Author: Sarah J. Maas
Series: Throne of Glass, #3
Celaena Sardothien, the King’s Champion, has been sent to Wendlyn to assassinate its King and heir. But the assassin has other plans–plans to find a way to stop the King of Adarlan’s powerful reign over the continent of Erilea. Celaena seek out answers from the Fae Queen Maeve. In exchange for what she asks, the Queen has elected the Fae prince Rowan to teach Celaena how to harness and control her Fae magic. This training will push Celaena to her limits and force her to confront her past and finally accept her role as the heir of Terrasen.
Dorian’s magic continues to churn inside him and he must keep his father ignorant while trying to find a way to control it. Finally understanding who Celaena is, Chaol struggles to let go and finds himself forging an unlikely alliance with the rebels. Meanwhile, the King of Adarlan’s influence is far more wide-spread than any of his enemies have anticipated and the inevitable war against the nefarious king promises to be a brutal one.
“Wendlyn. Land of nightmares made flesh, where legends roamed the earth. Despite years of stealth training, each step felt like a snap, her breathing too loud.
Thunder grumbled, and she used the cover of the sound to take a few bounding steps. She stopped behind another tree, breathing as quietly as she could and peered around it to survey the hillside behind her. Lightning flashed again.”
Celaena Sardothien has been hiding from herself for the past ten years. In Crown of Midnight we learn that she is in fact Aelin Ashryver Galathynius, true Queen of Terrasen, and since the night of her parents’ murder she has been running. Nehemia’s death has shattered Celaena and when she enters Wendlyn she has never felt more alone. Celaena’s inner struggle with guilt and cowardice is a far cry from the ruthless and sometimes flippant Celaena we met in Throne of Glass. The relationships she developed in the first two books have either ended or altered so dramatically that it is difficult to say with certainty how she will related to Chaol or Dorian when she sees them again. I will say this, that because of Celaena’s acknowledgment of Nehemia’s scheme, her perception of Chaol’s role feels more like a punishment to herself than a true reflection of his betrayal.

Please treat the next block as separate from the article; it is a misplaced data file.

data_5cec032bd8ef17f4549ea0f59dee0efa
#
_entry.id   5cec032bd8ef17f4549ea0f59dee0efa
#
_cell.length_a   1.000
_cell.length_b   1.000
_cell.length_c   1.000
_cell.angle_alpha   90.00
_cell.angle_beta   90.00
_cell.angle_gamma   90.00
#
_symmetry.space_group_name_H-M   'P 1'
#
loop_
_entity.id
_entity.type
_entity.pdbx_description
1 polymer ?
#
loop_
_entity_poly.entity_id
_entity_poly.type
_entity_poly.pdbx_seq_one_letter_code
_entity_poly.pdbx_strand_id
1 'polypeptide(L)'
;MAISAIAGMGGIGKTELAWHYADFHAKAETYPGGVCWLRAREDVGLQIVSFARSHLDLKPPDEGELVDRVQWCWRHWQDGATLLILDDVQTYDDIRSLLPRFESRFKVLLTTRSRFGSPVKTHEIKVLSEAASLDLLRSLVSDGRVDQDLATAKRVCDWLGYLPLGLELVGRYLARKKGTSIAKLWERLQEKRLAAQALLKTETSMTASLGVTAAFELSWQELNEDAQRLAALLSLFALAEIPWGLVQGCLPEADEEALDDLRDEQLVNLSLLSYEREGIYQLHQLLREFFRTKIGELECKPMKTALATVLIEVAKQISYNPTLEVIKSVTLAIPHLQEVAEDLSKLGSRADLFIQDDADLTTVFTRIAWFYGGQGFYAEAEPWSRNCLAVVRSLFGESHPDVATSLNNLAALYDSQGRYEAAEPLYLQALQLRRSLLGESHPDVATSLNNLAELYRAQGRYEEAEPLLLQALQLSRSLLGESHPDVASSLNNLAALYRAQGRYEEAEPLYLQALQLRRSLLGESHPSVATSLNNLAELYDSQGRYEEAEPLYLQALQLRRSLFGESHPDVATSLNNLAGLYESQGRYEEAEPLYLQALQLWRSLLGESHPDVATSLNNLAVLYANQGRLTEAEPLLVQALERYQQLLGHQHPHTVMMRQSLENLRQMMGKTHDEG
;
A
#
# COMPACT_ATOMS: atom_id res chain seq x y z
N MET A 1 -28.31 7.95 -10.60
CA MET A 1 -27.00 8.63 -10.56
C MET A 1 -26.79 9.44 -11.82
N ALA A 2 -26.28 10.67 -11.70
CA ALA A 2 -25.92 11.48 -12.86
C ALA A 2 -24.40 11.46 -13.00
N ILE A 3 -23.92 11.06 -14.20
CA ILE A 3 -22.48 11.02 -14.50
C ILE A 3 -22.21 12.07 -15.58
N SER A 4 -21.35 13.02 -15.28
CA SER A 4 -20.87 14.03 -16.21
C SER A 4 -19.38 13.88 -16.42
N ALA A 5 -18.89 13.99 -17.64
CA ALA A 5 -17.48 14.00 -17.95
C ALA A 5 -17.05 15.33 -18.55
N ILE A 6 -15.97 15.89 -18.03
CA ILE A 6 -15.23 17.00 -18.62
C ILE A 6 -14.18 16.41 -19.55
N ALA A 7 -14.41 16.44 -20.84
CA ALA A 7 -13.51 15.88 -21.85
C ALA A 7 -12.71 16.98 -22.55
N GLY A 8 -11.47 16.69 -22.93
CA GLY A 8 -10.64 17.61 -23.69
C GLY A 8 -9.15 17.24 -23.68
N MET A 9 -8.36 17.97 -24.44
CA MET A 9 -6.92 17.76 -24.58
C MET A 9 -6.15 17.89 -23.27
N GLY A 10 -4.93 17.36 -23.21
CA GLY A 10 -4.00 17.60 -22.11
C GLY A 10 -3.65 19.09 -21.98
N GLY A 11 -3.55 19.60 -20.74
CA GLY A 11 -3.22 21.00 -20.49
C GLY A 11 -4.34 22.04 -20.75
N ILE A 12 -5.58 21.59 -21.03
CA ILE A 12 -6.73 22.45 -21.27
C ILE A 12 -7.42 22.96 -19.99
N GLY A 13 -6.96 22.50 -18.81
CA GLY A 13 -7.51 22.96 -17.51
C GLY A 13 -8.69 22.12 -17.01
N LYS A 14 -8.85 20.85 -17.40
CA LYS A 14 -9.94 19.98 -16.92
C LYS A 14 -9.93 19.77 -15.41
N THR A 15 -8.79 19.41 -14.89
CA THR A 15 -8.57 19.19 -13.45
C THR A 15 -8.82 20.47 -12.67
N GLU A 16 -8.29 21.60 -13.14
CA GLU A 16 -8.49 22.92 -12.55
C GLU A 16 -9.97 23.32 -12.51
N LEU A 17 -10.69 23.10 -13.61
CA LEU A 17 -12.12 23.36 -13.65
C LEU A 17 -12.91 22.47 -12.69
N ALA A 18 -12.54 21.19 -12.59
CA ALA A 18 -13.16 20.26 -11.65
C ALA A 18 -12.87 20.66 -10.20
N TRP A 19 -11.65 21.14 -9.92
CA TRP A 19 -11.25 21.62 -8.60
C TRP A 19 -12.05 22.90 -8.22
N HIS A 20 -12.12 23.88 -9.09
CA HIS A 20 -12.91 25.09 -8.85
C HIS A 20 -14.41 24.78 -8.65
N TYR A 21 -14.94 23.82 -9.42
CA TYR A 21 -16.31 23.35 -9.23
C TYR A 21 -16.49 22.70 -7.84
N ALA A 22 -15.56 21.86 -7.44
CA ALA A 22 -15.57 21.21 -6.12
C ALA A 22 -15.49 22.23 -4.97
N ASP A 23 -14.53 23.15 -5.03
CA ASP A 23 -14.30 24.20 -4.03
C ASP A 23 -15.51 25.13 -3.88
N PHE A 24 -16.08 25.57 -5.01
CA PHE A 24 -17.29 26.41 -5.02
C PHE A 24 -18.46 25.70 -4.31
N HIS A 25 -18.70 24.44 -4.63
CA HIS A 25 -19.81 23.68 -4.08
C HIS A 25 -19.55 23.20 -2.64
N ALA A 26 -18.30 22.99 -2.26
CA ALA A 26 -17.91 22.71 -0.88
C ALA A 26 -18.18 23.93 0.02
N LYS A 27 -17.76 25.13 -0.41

You cannot convince me there is a greater character in this series than Chaol Westfall. Though he is self-sacrificing and brave, he is still very flawed. He has accepted Celaena’s condemnation which has cost him a great deal, but he gives even more of himself in order to protect her. This relationship (this book really proved to me how much I ship these two) coupled with his own conscience has splintered his loyalty. Chaol is not the type to be duplicitous and in Heir of Fire he finally decides who he will serve. Chaol’s biggest flaw is his inability to accept that he cannot protect everyone he loves from the world. Dorian will still be king and it is a disservice to alienate him from what is happening, because I believe it is Dorian who will one day have to heal his kingdom’s wounds. Dorian does not have as prominent a role in this book that he had in the first two. Though there is a notable progression to his character, I felt that his arc lacked significance compared to Celaena’s and Chaol’s. Still, I was happy to see Dorian mature and I really root for this guy who I once thought was just a spoiled prince.
Can I say how much I love when Sarah J. Maas introduces new characters? They are always dynamic and interesting, and despite knowing they might be playing for the other team, I find myself really drawn to them. The Blackbeak witch Manon is terrifying and evil, but Maas is a master of character introspection and so I found I liked Manon very much. Aedion, the fierce General of the North and Aelin’s cousin, is also a new character that I really enjoyed reading about. I loved the rapport he develops with Chaol and I am all for this bromance in the next book. Though the King of Adarlan makes only a few appearances, Sarah J. Maas’ Heir of Fire does a wonderful job of showing just how diabolic his plans are.
Heir of Fire‘s pacing at times felt a little slow for such a long book and I felt a couple of characters deserved larger arcs. Despite these minor complaints, the book left me too emotionally wrought and in awe of the sheer brilliance and magnitude of the world Sarah J. Maas has built to rate it any lower than five stars.